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I recently came across a device called FIXD that is supposed to be "dummy friendly" and plugs into the OBD port by the steering wheel and syncs with iOS & android devices to tell you in plain english what's wrong when the engine light comes on and can also clear the light. It also is supposed to tell you when and what maintenance is required which seems pretty handy. The downside is that it doesn't report anything beyond the engine systems and if there is nothing wrong then it doesn't give you any report.

As I got into reading about these systems, I was overwhelmed by all the different brands and related features. Another system that caught my attention was "Blue Driver". This seems to be more extensive than FIXD (and a little more expensive of course).
Since, I probably won't get an "engine check light" for a few years out (hopefully), the Blue Driver gives reports in real time about different metrics of the vehicle and can at least provide some education...

Has anyone used one of these devices (any brand) for their KIA? If so, what brand and any thoughts or experience you'd like to share?
Thanks!
 

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Ah the joys of iOS. You cannot use one of the Bluetooth ODB plug-in things, such as the Elm327. It must be a wifi one (Apple restricts what can be done over bluetooth on iOS, hence the need to use a WiFi one). There is the - expensive - Scantool OBDLink MX Wi-Fi Scan Tool which I suspect works very well. I think it launched in 2014, so I suspect there might be cheaper versions around now. I've not really checked.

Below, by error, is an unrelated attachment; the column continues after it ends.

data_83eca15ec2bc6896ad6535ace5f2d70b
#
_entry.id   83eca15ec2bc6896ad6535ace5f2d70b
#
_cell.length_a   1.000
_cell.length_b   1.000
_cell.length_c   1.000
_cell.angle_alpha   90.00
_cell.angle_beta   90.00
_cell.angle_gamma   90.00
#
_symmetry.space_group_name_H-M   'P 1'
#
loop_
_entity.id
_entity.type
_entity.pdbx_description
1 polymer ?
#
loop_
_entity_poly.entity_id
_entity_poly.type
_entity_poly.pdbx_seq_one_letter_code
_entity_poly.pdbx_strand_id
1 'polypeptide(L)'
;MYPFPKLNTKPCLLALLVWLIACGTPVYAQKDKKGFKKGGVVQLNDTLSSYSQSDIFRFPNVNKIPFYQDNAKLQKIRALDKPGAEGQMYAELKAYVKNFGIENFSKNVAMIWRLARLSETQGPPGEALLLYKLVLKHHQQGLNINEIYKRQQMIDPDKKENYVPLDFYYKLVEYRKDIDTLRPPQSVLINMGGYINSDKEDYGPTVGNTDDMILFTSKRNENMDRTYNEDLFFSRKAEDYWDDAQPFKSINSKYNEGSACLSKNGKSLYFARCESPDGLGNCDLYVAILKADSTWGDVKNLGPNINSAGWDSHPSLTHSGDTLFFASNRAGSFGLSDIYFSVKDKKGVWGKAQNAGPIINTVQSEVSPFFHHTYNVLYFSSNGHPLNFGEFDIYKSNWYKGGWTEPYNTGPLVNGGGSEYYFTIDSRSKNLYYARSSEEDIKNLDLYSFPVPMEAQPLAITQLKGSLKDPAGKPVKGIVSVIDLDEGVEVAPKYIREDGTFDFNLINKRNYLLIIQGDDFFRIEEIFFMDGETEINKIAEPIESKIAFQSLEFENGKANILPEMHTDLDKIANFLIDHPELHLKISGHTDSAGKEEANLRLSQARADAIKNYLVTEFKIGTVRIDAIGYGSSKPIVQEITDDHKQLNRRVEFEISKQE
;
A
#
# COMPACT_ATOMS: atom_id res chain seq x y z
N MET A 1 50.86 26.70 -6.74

As for the App, hmm not sure. I seem to recall DashCommand, but its not free. Seems there are various free ones on the App Store, but cannot comment on how good they are.
 

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Can you use USB version of OBD2? It has much higher PDI/s rates. My BT one gets maybe 20 PDI/s while USB got 110 PDI/s.
 

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Can you use USB version of OBD2? It has much higher PDI/s rates. My BT one gets maybe 20 PDI/s while USB got 110 PDI/s.
Which USB unit are you using? I was thinking I would hard-wire one to my HU and use DashCommand.
 

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Which USB unit are you using? I was thinking I would hard-wire one to my HU and use DashCommand.
I use this one: ScanTool 425801 OBDLink SX USB: Professional OBD-II Scan Tool for Windows
https://www.amazon.com/gp/product/B005ZWM0R4/ref=oh_aui_search_detailpage?ie=UTF8&psc=1

It is a bit more expensive than all BT ones, but is fast. I can easily do scan frequency of 0.1 second for 10 items and still get the data through.
I am not sure only what is the limitation on ECU.

Also, I got the adapter for microUSB for my phone. Well, old phone that I just keep in the car for testing.
 

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I use this one: ScanTool 425801 OBDLink SX USB: Professional OBD-II Scan Tool for Windows
https://www.amazon.com/gp/product/B005ZWM0R4/ref=oh_aui_search_detailpage?ie=UTF8&psc=1

It is a bit more expensive than all BT ones, but is fast. I can easily do scan frequency of 0.1 second for 10 items and still get the data through.